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  Prophetstown - State Recreation Area   

Northwest Region

Riverside Drive
P.O. Box 181
Prophetstown, IL 61277
815.537.2926

E-Mail


Winding River Scene


Camping History Picnicking
Directions Horseshoe Court Swimming
Fishing Hunting Trails
Hiking Natural Features  

 

Prophetstown State Park, on the northeast edge of Prophetstown along the south bank of the Rock River in Whiteside County, is a scenic and historic area offering a variety of recreational facilities. Once the site of an American Indian village, the 53-acre park derives its name from the Native American prophet Wa-bo-kie-shiek.

Prophetstown became a state park in 1947 in legislation sponsored by State Rep. George S. Brydia, who had served 10 terms as mayor of Prophetstown. Gov. William G. Stratton dedicated the park in formal ceremonies there on Sept. 18, 1953.

History

Wa-bo-kie-shiek (White Cloud), who was of mixed Winnebago and Sauk descent, served as an advisor to the great Sauk war chief Black Hawk. In 1831, the advancement of white settlement forced Black Hawk and his followers from the Rock Island area into Iowa, with the promise that they would not return.

Under treaty, the land at Rock Island still belonged to the Native Americans until sold by the United States. The frontiersmen, however, were impatient and began to occupy the site of Black Hawk’s village. In 1832, Black Hawk denounced the encroachment of the frontiersmen upon the lands of his people and set out from Iowa to retake the ceded land.

For a time in 1832, northwestern Illinois was the scene of many skirmishes between the Native Americans, the Illinois militia and the regular army. Prophetstown, the site of Wa-bo-kie-shiek’s village, was destroyed on May 10, 1832 by troops of the state militia commanded by Gen. Samuel Whiteside.

Black Hawk was finally chased into southern Wisconsin, with his retreat culminating in a decisive defeat of the Native Americans a few miles south of Bad Axe on Aug. 2, 1832. A few days later Black Hawk was captured, and after several months captivity during which time he was taken to Washington, D.C., he was permitted to return to his people in Iowa, where he died in 1838.

Natural Features

Prophetstown State Park is a predominantly wooded area located along the south bank of the Rock River. Its terrain is relatively flat and lies within the floodplain of the river. Predominant trees are maple, cottonwood, oak, walnut and locust. Animal species often seen are squirrels, rabbits, ducks, muskrats, raccoons and deer. Coon Creek flows through the park and feeds into the Rock River, creating a natural area for fish.

Picnicking

Picnic tables and stoves are provided. No cooking may be done except on camp or park stoves. The area offers a picnic shelter and playground equipment. Drinking water and privy toilets are also located on the area.

Fishing

Anglers will find largemouth and smallmouth bass, bluegill, crappie, channel and flathead catfish, bullhead, carp, sauger and walleye in the Rock River. You also can throw a line in Coon Creek. A concrete boat ramp is available for easy boat launching. There is no horsepower limit on boat motors.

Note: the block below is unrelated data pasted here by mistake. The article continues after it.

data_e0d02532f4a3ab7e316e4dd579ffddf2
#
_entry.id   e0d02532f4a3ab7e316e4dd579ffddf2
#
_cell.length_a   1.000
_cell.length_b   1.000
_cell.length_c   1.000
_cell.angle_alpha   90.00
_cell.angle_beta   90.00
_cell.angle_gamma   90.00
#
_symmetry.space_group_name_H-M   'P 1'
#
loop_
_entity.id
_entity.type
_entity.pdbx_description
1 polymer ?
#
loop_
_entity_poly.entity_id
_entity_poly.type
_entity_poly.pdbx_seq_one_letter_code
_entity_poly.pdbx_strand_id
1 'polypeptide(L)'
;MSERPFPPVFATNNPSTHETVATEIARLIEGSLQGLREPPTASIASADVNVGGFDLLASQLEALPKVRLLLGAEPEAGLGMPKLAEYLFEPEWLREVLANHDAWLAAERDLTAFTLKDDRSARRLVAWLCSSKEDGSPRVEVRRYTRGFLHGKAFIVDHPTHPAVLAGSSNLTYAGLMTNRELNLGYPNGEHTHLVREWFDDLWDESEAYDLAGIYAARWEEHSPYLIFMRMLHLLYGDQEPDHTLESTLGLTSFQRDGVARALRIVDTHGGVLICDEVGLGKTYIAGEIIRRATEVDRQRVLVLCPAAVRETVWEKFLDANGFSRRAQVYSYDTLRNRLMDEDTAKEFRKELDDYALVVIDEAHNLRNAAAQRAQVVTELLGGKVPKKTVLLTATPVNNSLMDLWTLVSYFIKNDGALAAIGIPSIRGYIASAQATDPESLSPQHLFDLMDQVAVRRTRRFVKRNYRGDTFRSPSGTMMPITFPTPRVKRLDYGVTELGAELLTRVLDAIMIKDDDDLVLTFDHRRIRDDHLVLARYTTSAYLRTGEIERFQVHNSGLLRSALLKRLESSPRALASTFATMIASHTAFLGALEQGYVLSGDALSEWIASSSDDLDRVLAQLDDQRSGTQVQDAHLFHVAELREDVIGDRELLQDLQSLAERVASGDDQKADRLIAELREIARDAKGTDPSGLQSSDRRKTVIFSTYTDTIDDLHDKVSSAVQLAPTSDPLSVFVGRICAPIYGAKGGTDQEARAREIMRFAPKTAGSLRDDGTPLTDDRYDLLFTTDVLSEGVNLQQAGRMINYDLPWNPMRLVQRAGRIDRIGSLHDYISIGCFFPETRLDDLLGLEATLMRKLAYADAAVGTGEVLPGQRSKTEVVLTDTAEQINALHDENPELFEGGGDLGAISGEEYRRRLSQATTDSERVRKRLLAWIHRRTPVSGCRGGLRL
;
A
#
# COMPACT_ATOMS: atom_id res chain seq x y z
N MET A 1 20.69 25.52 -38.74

Camping

An open, well-shaded area is available for both tent and trailer camping. There are electrical outlets and a dump station available for trailers, 43 of which are availale for reservation through ReserveAmerica. Water hydrants and privy toilets are located throughout the area.  There also is a shower building with flush toilets.

Horseshoe Court

Visitors who enjoy competition in horseshoe pitching will enjoy the six courts available in the picnic area.

Hiking Trail

Wa-bo-kie-shiek nature trail follows the edge of Coon Creek for approximately 1/3 of a mile. It offers access for anglers while also providing a scenic walk for hikers.

Swimming

While swimming is not allowed in the park, many park visitors enjoy swimming in the Prophetstown Park District indoor pool, located about four blocks away.

Hunting

Hunting is available at the Big Bend State Fish & Wildlife Area, located just 4 miles from Prophetstown. For more information, contact Big Bend at (815) 537-2270. Hunter Fact Sheet

Directions

Prophetstown State Park can be reached by I-80 or I-88 and exiting onto IL Rt. 78 then heading south from I-88 or north from I-80. After reaching Prophetstown, watch for directional signs. The park is located on the south side of the Rock River within the city limits of Prophetstown.

  • While groups of 25 or more are welcome and encouraged to use the park's facilities, they are required to register in advance with the site office to avoid crowding or scheduling conflicts.
  • At least one responsible adult must accompany each group of 15 minors.
  • Pets must be kept on leashes at all times.
  • Actions by nature can result in closed roads and other facilities. Please call ahead to the park office before you make your trip.
  • We hope you enjoy your stay. Remember, take only memories, leave only footprints.
  • For more information on tourism in Illinois, call the Illinois Department of Commerce and Community Affairs' Bureau of Tourism at 1-800-2Connect.
  • Telecommunication Device for Deaf and Hearing Impaired Natural Resources Information (217) 782-9175 for TDD only Relay Number 800-526-0844.

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